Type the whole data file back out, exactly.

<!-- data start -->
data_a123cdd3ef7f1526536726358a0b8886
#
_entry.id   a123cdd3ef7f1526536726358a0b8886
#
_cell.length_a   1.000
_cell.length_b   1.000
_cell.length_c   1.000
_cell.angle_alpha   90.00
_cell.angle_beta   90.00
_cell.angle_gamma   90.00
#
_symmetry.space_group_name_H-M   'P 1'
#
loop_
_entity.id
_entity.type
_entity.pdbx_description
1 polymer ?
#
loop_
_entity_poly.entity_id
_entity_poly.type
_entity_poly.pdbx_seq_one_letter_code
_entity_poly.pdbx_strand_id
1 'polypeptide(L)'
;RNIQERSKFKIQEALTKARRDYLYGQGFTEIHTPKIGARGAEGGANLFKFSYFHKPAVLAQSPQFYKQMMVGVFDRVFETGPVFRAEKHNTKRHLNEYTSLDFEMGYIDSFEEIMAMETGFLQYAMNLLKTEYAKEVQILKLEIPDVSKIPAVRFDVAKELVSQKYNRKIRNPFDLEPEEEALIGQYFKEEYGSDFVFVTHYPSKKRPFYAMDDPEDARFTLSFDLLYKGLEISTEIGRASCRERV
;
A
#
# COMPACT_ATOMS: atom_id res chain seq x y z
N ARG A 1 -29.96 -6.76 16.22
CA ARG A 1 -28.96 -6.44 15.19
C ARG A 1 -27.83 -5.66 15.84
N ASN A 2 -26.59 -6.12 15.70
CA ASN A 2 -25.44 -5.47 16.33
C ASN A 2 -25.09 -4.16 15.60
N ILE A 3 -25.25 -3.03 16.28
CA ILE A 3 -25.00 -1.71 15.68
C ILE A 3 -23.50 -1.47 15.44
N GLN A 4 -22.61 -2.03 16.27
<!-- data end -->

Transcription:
data_a123cdd3ef7f1526536726358a0b8886
#
_entry.id   a123cdd3ef7f1526536726358a0b8886
#
_cell.length_a   1.000
_cell.length_b   1.000
_cell.length_c   1.000
_cell.angle_alpha   90.00
_cell.angle_beta   90.00
_cell.angle_gamma   90.00
#
_symmetry.space_group_name_H-M   'P 1'
#
loop_
_entity.id
_entity.type
_entity.pdbx_description
1 polymer ?
#
loop_
_entity_poly.entity_id
_entity_poly.type
_entity_poly.pdbx_seq_one_letter_code
_entity_poly.pdbx_strand_id
1 'polypeptide(L)'
;RNIQERSKFKIQEALTKARRDYLYGQGFTEIHTPKIGARGAEGGANLFKFSYFHKPAVLAQSPQFYKQMMVGVFDRVFETGPVFRAEKHNTKRHLNEYTSLDFEMGYIDSFEEIMAMETGFLQYAMNLLKTEYAKEVQILKLEIPDVSKIPAVRFDVAKELVSQKYNRKIRNPFDLEPEEEALIGQYFKEEYGSDFVFVTHYPSKKRPFYAMDDPEDARFTLSFDLLYKGLEISTEIGRASCRERV
;
A
#
# COMPACT_ATOMS: atom_id res chain seq x y z
N ARG A 1 -29.96 -6.76 16.22
CA ARG A 1 -28.96 -6.44 15.19
C ARG A 1 -27.83 -5.66 15.84
N ASN A 2 -26.59 -6.12 15.70
CA ASN A 2 -25.44 -5.47 16.33
C ASN A 2 -25.09 -4.16 15.60
N ILE A 3 -25.25 -3.03 16.28
CA ILE A 3 -25.00 -1.71 15.68
C ILE A 3 -23.50 -1.47 15.44
N GLN A 4 -22.61 -2.03 16.27